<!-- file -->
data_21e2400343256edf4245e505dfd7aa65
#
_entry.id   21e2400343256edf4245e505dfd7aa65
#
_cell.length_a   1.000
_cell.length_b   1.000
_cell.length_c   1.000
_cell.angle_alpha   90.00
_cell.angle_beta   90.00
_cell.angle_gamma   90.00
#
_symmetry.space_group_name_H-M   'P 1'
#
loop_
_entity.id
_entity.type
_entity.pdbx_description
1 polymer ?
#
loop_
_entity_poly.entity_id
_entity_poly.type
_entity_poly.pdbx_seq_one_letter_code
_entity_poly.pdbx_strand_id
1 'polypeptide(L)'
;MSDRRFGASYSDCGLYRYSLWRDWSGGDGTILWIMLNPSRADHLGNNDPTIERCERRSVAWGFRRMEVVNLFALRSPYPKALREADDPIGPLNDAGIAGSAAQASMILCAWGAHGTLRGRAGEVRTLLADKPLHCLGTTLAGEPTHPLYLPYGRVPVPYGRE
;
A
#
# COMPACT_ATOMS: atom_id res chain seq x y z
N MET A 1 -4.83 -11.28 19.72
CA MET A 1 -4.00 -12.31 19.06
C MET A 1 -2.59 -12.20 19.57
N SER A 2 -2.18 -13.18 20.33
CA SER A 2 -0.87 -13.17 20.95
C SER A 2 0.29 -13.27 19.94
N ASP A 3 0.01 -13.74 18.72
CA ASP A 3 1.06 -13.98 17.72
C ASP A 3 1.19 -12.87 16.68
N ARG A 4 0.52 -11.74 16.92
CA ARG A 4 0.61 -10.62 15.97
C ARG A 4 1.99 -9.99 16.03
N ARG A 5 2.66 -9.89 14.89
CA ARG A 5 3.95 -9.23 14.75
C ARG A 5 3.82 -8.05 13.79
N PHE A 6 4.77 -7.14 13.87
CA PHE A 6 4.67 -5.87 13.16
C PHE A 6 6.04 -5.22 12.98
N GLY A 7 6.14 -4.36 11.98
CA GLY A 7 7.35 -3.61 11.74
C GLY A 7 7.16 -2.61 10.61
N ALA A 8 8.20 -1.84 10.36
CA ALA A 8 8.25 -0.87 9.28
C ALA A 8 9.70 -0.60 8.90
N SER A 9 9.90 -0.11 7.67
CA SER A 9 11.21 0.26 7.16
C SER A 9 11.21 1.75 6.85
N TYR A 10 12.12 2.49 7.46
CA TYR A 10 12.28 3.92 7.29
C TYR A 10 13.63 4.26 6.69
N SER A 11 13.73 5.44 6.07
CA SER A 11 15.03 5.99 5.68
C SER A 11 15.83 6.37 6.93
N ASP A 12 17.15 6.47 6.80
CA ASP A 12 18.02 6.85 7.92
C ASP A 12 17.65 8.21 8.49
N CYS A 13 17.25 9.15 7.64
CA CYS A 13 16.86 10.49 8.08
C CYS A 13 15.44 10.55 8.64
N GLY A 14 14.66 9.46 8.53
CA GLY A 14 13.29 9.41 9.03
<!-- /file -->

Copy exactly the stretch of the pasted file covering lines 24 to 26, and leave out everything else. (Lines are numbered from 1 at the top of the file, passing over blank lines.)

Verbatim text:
_entity_poly.pdbx_strand_id
1 'polypeptide(L)'
;MSDRRFGASYSDCGLYRYSLWRDWSGGDGTILWIMLNPSRADHLGNNDPTIERCERRSVAWGFRRMEVVNLFALRSPYPKALREADDPIGPLNDAGIAGSAAQASMILCAWGAHGTLRGRAGEVRTLLADKPLHCLGTTLAGEPTHPLYLPYGRVPVPYGRE